gms | German Medical Science

60th Annual Meeting of the German Society of Neurosurgery (DGNC)
Joint Meeting with the Benelux countries and Bulgaria

German Society of Neurosurgery (DGNC)

24 - 27 May 2009, Münster

Operative radicality, neuronavigational guidance and correction of craniocervical instability in patients with craniospinal lesions

Meeting Abstract

  • N. Mirchev - Department of Neurosurgery, University Hospital ”St. Ivan Rilsky”, Sofia, Bulgaria
  • V. Bussarsky - Department of Neurosurgery, University Hospital ”St. Ivan Rilsky”, Sofia, Bulgaria
  • M. Marinov - Department of Neurosurgery, University Hospital ”St. Ivan Rilsky”, Sofia, Bulgaria
  • A. Hadjianev - Department of Neurosurgery, University Hospital ”St. Ivan Rilsky”, Sofia, Bulgaria
  • Y. Enchev - Department of Neurosurgery, University Hospital ”St. Ivan Rilsky”, Sofia, Bulgaria
  • G. Kounin - Department of Neurosurgery, University Hospital ”St. Ivan Rilsky”, Sofia, Bulgaria
  • K. Georgiev - Department of Neurosurgery, University Hospital ”St. Ivan Rilsky”, Sofia, Bulgaria

Deutsche Gesellschaft für Neurochirurgie. 60. Jahrestagung der Deutschen Gesellschaft für Neurochirurgie (DGNC), Joint Meeting mit den Benelux-Ländern und Bulgarien. Münster, 24.-27.05.2009. Düsseldorf: German Medical Science GMS Publishing House; 2009. DocMO.09-09

DOI: 10.3205/09dgnc061, URN: urn:nbn:de:0183-09dgnc0618

Published: May 20, 2009

© 2009 Mirchev et al.
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Outline

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Objective: A retrospective analysis of the surgical treatment and outcome of 148 patients (93 adults, 55 children) with craniospinal lesions operated during the period 1990–2007 at our clinic was performed. The aim of the analysis was to assess the factors affecting radicality, operative accuracy, neuronavigational guidance and correction of instability and outcome.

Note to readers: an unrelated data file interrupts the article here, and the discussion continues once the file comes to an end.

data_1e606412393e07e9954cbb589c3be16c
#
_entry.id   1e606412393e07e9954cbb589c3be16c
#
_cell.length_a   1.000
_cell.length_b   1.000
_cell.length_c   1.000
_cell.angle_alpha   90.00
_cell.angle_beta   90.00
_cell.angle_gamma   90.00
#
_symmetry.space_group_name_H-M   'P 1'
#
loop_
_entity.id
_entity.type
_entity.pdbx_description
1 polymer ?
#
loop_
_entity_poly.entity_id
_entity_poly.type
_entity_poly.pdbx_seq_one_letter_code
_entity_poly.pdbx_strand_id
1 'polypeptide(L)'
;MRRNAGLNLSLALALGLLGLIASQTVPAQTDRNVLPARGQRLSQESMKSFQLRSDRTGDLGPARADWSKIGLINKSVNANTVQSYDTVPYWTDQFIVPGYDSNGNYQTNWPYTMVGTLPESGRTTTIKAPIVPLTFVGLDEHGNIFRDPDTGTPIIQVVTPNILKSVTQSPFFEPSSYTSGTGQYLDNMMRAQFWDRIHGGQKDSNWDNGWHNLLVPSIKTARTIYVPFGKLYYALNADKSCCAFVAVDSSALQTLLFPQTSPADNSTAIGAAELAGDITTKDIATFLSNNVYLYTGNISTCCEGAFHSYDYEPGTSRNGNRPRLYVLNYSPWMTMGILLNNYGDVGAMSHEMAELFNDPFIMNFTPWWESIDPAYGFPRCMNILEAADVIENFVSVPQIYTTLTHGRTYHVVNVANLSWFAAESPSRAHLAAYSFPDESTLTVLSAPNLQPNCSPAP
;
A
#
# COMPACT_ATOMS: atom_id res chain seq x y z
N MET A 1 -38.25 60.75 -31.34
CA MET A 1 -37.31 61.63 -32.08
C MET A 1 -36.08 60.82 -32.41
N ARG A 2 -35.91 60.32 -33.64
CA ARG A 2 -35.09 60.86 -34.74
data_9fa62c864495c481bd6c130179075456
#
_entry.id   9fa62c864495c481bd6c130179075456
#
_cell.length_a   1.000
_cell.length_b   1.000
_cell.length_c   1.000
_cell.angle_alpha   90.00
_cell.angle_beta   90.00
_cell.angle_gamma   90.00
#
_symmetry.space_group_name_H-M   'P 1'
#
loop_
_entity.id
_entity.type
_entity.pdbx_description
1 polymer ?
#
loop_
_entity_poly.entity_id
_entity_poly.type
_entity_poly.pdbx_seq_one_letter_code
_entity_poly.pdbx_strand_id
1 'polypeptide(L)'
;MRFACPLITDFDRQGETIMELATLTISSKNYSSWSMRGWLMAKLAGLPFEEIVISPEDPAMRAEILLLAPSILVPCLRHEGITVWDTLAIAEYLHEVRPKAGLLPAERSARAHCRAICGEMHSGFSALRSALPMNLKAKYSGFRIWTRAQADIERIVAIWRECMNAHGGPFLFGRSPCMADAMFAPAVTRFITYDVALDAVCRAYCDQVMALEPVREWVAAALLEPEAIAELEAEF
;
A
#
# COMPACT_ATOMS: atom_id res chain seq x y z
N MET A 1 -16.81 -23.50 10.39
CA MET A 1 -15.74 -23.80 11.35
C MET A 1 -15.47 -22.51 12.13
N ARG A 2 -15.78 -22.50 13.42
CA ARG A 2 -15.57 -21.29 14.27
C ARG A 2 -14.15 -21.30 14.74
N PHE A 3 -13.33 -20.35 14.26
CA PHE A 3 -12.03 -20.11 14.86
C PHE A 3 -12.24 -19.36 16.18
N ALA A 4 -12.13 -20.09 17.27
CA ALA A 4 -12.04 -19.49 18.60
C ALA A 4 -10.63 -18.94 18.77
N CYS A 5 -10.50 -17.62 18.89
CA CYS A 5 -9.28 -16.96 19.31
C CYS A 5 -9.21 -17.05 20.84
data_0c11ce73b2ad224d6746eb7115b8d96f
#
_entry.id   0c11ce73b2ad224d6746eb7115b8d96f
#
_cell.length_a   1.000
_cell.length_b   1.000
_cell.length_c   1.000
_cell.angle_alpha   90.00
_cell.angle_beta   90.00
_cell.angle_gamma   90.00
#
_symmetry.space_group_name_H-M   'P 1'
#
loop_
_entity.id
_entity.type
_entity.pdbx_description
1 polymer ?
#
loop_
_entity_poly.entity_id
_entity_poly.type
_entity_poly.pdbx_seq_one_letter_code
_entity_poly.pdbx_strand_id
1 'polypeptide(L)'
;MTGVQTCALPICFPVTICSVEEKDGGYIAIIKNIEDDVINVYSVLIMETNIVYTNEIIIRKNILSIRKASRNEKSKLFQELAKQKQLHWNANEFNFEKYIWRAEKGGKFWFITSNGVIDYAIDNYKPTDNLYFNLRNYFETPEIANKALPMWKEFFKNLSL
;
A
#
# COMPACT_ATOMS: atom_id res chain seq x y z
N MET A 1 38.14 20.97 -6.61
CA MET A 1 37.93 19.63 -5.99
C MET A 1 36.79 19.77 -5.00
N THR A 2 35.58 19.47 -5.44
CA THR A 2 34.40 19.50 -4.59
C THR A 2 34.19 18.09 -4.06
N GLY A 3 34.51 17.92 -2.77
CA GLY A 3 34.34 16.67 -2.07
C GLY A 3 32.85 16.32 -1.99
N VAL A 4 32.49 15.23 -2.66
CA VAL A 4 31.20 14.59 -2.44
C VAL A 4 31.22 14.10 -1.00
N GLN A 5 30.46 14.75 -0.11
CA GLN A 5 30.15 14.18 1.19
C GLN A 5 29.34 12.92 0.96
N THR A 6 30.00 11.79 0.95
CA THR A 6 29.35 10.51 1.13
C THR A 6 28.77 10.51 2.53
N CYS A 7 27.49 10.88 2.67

Methods: The mean age was 45 years in adults and 5 years in children. The male to female ratio was 1:1,3. The most frequent neurological symptoms were intracranial hypertension, alternate syndromes, dyscoordination, hydrocephalus and cranial and spinal nerves palsy. We observed 6 patients with inflammatory lesions and 142 patients with tumors. In patients with tumors imaging revealed extradural tumors in 42 cases, intradural, extraaxial in 30 cases, intradural, intraaxial in 71 cases. In 79 patients the origin was cranial and 63 patients were with primary spinal origin. The most frequent histological types in adults were meningioma (24%), astrocytoma (21%), schwannoma (11%), metastasis (11%), chordoma (9%), ependymoma (8%) and in children: meduloblastoma (38%) and ependymoma (23%).

Results: We used suboccipital approach plus C1, C2 laminectomy in 137 operations.transoral and transsphenoidal approaches were employed in 40 cases, FLA in 10 cases. Neuronavigational guidance, which increased operative accuracy, was used in 11 cases. Complete lesion removal was achieved in 25% of the cases, partial and subtotal removal – in 64% and biopsy – in 11% of the cases. Because of craniocervical instability, we performed occipitocervical spondylodesis in 12 cases. The most common complications were: CSF leak (4%), postoperative haematomas (1,6%), brainstem oedema (1,6%), destabilization (0,8%), and pulmonary embolism (4,8%). The perioperative mortality was 4,8%. The 10 year follow-up showed good recovery in 32%, moderate disablement in 29%, severe disablement in 20%, vegetative status in 13% and death in 6%.

Conclusions: Neuronavigational guidance increases operative accuracy and it is advisable especially for transoral removal of craniospinal lesions. Despite improved surgical approaches, surgical techniques and neuro-intensive care the results of treatment are far from optimal.